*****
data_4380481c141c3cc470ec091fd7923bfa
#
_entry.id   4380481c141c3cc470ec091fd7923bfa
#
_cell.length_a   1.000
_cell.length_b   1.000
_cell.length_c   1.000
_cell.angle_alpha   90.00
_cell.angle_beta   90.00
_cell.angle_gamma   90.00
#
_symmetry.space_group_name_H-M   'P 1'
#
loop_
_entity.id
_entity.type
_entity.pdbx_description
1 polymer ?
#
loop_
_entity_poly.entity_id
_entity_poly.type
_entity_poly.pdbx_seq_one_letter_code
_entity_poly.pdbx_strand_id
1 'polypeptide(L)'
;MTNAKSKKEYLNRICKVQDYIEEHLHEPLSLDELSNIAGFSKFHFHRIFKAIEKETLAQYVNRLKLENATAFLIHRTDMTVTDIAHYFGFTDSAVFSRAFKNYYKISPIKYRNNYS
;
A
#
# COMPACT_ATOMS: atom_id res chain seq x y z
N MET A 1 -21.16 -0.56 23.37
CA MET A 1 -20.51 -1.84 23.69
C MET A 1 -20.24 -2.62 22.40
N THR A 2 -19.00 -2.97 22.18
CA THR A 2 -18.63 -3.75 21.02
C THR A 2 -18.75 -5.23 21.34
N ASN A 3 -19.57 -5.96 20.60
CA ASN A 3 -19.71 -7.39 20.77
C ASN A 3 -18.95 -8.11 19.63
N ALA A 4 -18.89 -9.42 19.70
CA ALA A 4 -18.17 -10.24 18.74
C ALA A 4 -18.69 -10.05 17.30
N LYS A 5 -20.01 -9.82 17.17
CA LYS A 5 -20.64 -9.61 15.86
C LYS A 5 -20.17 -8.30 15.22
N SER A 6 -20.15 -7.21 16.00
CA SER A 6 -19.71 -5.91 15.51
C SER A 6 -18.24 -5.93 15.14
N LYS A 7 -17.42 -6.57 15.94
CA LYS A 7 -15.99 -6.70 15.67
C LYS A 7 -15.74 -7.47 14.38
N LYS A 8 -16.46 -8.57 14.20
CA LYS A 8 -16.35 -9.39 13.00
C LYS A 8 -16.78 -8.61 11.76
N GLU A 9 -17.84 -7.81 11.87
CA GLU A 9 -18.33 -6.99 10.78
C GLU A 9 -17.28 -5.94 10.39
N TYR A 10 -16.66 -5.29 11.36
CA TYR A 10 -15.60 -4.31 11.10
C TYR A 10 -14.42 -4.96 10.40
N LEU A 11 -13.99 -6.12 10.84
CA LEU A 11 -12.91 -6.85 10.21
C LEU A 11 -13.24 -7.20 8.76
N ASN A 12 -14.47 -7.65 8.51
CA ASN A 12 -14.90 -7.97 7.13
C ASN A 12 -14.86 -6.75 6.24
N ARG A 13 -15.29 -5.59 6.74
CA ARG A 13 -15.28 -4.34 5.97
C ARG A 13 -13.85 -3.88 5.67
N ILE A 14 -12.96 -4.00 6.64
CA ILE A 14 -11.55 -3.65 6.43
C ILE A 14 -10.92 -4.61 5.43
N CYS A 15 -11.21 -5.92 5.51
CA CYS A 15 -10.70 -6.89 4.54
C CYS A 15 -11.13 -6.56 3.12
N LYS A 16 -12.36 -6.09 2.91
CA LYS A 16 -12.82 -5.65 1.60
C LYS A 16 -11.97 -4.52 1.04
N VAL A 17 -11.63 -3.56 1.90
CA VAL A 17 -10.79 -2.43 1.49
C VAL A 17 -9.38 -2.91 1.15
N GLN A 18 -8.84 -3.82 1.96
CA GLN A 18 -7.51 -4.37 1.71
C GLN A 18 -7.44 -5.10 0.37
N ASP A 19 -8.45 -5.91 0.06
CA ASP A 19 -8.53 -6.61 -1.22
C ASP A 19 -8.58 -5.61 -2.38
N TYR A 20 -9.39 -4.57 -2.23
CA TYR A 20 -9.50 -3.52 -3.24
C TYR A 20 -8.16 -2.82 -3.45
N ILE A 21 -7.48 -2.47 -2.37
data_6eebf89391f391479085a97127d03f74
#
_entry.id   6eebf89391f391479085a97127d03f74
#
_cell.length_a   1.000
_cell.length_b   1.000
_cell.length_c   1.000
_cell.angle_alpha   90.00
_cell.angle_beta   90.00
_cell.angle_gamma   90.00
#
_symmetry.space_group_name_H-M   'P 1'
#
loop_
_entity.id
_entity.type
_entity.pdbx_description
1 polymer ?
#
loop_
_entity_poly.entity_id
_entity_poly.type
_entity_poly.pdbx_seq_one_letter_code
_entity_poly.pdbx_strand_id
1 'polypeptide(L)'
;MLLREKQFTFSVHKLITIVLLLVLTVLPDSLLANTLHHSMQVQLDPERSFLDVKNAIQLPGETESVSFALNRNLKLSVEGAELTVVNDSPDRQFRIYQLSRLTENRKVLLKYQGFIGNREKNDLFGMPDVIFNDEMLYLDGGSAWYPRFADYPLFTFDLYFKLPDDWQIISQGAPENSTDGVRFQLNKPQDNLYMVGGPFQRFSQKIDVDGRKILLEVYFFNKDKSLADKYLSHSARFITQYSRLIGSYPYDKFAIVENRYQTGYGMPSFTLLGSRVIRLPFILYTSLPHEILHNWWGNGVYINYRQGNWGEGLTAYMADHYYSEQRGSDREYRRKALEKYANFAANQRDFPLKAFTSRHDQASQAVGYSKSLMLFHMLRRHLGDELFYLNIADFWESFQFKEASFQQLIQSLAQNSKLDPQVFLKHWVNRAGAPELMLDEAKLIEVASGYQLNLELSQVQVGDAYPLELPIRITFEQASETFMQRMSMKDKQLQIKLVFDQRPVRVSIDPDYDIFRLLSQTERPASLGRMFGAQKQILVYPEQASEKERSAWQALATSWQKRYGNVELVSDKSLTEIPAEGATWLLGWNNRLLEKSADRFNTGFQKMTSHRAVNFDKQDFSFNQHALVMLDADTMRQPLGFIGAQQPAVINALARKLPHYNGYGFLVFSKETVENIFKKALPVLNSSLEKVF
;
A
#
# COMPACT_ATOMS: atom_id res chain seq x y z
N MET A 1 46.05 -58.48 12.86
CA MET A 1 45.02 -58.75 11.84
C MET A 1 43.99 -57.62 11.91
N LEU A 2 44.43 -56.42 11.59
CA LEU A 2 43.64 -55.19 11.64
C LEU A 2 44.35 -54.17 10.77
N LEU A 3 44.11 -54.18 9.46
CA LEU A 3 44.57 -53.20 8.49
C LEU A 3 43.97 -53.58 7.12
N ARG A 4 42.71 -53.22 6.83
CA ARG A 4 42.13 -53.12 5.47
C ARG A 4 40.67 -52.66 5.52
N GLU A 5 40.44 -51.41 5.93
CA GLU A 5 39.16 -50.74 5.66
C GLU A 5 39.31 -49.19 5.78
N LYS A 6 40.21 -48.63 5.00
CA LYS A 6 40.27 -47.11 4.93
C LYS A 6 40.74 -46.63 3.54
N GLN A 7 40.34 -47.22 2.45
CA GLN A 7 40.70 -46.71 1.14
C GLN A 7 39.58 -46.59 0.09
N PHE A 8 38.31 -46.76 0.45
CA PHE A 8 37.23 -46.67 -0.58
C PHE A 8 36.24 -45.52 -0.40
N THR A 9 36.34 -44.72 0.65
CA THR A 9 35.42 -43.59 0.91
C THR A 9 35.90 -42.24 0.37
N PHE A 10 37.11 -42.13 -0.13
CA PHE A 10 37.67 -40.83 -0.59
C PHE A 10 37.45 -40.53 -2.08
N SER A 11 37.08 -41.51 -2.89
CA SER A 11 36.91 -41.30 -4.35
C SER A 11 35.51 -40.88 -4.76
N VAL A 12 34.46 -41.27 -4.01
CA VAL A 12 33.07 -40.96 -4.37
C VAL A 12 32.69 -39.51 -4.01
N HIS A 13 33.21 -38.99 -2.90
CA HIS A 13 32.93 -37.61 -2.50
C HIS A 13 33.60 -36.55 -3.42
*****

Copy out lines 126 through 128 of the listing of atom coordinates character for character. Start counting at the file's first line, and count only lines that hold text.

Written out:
CA LEU A 2 43.64 -55.19 11.64
C LEU A 2 44.35 -54.17 10.77
N LEU A 3 44.11 -54.18 9.46